Ban on women priests morally indefensible
The recently announced intended visit of Pope Francis to Ireland could herald an awakening of the Catholic Church from years of complacency, or it could degenerate into a feast of triumphalist ceremonial activities, leaving everything as it was, particularly the place of women in the church.
The purpose of the last papal visit to these islands was to officiate at the beatification of John Henry Newman. My abiding memory of this occasion, based on television coverage, was that of cameras panning across a sea of men overdressed in red and purple, with not a woman in sight.
Sadly, Pope Francis, a compassionate and liberal-minded man, has his hands tied by the seemingly incurable male dominance that permeates the institution he leads - an institution ruled by men and patriarchal to the core.
However, his recent statement of intention to support the ordination of women as deacons provided a ray of light, somewhat dimmed, however, by the strong reiteration of the current ban on ordaining women to the priesthood.
What is most disturbing is the impression that this prohibition is on the same footing as some of our central Christian beliefs.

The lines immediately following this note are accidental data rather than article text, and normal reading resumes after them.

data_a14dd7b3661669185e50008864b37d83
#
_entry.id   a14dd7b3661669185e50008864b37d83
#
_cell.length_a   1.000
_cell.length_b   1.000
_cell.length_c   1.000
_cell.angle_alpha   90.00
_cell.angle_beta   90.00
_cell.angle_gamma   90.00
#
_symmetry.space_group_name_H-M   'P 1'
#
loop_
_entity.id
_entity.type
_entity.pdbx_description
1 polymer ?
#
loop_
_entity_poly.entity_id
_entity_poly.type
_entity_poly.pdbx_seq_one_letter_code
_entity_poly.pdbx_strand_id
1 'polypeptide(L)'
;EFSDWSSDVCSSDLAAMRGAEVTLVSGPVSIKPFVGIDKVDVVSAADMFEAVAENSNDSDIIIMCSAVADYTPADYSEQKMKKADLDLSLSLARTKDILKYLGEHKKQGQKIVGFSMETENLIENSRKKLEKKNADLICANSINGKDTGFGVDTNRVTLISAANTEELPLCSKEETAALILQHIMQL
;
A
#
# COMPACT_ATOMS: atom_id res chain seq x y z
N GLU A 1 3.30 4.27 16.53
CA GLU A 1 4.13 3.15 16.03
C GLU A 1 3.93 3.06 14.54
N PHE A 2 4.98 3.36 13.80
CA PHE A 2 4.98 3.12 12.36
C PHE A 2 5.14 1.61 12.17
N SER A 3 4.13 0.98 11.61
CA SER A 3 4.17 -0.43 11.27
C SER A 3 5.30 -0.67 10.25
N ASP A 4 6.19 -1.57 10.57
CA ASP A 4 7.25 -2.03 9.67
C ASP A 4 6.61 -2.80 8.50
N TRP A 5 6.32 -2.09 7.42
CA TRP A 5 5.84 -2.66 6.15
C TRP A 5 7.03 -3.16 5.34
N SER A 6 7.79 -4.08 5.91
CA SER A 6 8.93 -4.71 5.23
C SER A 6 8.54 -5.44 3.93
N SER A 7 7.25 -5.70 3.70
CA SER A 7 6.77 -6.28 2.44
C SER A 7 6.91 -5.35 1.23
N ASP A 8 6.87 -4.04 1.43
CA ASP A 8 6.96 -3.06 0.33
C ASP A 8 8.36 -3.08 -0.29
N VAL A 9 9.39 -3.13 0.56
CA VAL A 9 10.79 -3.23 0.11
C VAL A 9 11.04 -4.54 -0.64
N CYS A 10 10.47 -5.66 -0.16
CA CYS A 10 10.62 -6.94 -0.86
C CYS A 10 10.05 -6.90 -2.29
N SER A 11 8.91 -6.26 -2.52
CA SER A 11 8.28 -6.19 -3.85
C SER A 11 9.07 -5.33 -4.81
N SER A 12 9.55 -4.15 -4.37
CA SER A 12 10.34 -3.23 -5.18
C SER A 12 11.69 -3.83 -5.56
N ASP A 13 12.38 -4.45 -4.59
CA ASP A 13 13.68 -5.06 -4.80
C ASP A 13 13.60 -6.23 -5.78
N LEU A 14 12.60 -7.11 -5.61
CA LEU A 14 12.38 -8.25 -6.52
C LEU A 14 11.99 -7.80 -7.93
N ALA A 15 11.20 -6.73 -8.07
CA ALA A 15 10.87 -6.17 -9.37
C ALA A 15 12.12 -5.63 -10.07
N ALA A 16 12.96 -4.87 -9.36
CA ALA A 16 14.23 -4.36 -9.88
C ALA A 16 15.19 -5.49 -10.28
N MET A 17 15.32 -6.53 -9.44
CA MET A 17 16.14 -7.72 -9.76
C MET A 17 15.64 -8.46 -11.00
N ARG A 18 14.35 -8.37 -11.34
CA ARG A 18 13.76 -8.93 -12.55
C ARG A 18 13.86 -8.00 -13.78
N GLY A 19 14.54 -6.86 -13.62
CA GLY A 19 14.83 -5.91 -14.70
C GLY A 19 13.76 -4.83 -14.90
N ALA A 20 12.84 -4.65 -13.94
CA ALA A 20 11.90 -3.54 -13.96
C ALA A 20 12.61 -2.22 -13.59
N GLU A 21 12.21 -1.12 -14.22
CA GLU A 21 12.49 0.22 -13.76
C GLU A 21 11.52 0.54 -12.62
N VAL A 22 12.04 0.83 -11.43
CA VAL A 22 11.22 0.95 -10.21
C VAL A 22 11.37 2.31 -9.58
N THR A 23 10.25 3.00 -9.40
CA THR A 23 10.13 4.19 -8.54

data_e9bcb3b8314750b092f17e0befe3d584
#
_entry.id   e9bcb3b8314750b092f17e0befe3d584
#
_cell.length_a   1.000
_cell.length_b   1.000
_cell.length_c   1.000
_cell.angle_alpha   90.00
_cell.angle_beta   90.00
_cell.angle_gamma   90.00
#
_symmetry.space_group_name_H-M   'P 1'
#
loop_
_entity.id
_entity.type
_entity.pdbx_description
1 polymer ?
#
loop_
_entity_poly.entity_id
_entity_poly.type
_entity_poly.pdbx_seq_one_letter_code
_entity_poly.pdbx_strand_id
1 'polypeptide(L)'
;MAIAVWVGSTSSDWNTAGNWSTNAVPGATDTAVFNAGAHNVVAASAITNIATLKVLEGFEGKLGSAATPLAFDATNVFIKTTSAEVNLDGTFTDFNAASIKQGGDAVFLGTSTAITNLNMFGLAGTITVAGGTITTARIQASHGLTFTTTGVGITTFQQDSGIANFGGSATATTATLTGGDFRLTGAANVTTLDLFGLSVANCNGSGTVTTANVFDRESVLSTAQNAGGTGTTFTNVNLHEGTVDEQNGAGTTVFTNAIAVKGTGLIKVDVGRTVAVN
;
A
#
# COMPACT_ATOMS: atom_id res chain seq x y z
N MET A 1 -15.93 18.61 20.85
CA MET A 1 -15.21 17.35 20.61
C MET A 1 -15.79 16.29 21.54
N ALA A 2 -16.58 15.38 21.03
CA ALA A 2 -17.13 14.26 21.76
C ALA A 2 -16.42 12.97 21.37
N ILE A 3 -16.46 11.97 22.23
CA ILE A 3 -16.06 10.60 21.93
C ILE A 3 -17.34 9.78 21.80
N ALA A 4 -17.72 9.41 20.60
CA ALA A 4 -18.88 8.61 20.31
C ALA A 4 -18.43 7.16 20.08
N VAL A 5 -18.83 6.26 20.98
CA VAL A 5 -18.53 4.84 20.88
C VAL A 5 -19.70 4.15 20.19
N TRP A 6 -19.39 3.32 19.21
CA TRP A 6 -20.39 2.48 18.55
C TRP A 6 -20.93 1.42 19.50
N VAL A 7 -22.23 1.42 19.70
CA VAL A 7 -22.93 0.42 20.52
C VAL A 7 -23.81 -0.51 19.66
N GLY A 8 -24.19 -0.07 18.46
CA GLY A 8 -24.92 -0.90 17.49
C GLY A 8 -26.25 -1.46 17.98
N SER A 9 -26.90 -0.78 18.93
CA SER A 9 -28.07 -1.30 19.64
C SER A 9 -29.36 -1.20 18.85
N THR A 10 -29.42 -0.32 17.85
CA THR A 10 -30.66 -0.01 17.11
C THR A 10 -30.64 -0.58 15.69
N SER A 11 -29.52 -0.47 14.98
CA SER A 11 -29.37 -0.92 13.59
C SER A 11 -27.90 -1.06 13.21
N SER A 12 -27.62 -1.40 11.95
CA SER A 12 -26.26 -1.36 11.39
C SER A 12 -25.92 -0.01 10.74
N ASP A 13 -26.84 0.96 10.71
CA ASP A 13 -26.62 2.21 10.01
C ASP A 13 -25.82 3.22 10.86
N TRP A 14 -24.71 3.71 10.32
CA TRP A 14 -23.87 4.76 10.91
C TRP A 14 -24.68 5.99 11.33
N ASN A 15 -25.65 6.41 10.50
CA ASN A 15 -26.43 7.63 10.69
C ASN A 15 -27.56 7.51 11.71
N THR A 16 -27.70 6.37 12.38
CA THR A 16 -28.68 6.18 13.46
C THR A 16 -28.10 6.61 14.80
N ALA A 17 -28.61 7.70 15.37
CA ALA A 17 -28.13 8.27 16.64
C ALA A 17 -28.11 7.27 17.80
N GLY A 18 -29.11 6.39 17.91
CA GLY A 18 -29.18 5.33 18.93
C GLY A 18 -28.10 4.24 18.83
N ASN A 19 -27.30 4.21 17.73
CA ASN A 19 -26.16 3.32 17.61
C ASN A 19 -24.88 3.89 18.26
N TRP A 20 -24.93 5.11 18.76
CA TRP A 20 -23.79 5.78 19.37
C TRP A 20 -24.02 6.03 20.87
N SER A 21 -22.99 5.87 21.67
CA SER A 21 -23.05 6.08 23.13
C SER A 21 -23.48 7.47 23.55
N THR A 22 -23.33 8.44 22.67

With regard to the inequitable treatment of women by religious groups, anti-discriminatory law does not apply; yet the very essence of law is that it applies to all citizens.
The principle of equality requires that in the distribution of any benefit, or role, all must be treated in exactly the same manner unless there are relevant reasons for doing otherwise.
The Catholic Church, though not in breach of the law, is in breach of this moral principle in that it does not provide relevant reasons for discriminating against women.
The most bizarre reason provided for excluding women is that the priest represents Christ, who was a man - as were all his disciples.
This is not a reason, but a gratuitous assertion.